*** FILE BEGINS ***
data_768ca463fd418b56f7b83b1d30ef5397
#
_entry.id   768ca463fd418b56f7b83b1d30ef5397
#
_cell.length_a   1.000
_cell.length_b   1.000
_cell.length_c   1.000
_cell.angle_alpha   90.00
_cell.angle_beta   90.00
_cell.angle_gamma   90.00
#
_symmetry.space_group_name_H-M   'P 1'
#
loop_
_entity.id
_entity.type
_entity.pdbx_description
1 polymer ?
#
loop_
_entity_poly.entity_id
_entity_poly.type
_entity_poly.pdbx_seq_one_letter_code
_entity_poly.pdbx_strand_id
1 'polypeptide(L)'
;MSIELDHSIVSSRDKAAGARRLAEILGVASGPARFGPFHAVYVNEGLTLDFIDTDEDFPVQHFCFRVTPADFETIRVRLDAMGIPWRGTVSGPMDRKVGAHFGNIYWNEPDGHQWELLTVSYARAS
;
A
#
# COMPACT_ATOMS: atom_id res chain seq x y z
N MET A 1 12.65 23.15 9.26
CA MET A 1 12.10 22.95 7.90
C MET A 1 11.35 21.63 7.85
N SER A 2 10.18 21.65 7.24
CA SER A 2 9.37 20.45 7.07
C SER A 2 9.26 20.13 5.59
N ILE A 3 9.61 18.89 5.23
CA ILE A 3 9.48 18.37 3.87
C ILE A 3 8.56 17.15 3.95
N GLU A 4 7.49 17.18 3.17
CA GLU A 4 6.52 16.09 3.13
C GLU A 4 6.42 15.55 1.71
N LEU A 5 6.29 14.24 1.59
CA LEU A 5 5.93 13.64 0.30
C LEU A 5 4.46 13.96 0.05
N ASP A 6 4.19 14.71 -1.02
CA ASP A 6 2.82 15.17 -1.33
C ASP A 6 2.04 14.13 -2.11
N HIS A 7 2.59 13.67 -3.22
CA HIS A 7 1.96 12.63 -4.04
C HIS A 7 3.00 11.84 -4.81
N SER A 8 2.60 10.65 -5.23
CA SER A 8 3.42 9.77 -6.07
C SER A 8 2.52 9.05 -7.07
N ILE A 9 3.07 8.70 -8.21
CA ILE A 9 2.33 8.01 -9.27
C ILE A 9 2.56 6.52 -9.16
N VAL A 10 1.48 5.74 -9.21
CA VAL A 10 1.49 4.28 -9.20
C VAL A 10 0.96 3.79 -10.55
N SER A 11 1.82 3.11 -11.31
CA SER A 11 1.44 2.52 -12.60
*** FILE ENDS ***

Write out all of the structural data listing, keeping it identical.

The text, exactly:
data_768ca463fd418b56f7b83b1d30ef5397
#
_entry.id   768ca463fd418b56f7b83b1d30ef5397
#
_cell.length_a   1.000
_cell.length_b   1.000
_cell.length_c   1.000
_cell.angle_alpha   90.00
_cell.angle_beta   90.00
_cell.angle_gamma   90.00
#
_symmetry.space_group_name_H-M   'P 1'
#
loop_
_entity.id
_entity.type
_entity.pdbx_description
1 polymer ?
#
loop_
_entity_poly.entity_id
_entity_poly.type
_entity_poly.pdbx_seq_one_letter_code
_entity_poly.pdbx_strand_id
1 'polypeptide(L)'
;MSIELDHSIVSSRDKAAGARRLAEILGVASGPARFGPFHAVYVNEGLTLDFIDTDEDFPVQHFCFRVTPADFETIRVRLDAMGIPWRGTVSGPMDRKVGAHFGNIYWNEPDGHQWELLTVSYARAS
;
A
#
# COMPACT_ATOMS: atom_id res chain seq x y z
N MET A 1 12.65 23.15 9.26
CA MET A 1 12.10 22.95 7.90
C MET A 1 11.35 21.63 7.85
N SER A 2 10.18 21.65 7.24
CA SER A 2 9.37 20.45 7.07
C SER A 2 9.26 20.13 5.59
N ILE A 3 9.61 18.89 5.23
CA ILE A 3 9.48 18.37 3.87
C ILE A 3 8.56 17.15 3.95
N GLU A 4 7.49 17.18 3.17
CA GLU A 4 6.52 16.09 3.13
C GLU A 4 6.42 15.55 1.71
N LEU A 5 6.29 14.24 1.59
CA LEU A 5 5.93 13.64 0.30
C LEU A 5 4.46 13.96 0.05
N ASP A 6 4.19 14.71 -1.02
CA ASP A 6 2.82 15.17 -1.33
C ASP A 6 2.04 14.13 -2.11
N HIS A 7 2.59 13.67 -3.22
CA HIS A 7 1.96 12.63 -4.04
C HIS A 7 3.00 11.84 -4.81
N SER A 8 2.60 10.65 -5.23
CA SER A 8 3.42 9.77 -6.07
C SER A 8 2.52 9.05 -7.07
N ILE A 9 3.07 8.70 -8.21
CA ILE A 9 2.33 8.01 -9.27
C ILE A 9 2.56 6.52 -9.16
N VAL A 10 1.48 5.74 -9.21
CA VAL A 10 1.49 4.28 -9.20
C VAL A 10 0.96 3.79 -10.55
N SER A 11 1.82 3.11 -11.31
CA SER A 11 1.44 2.52 -12.60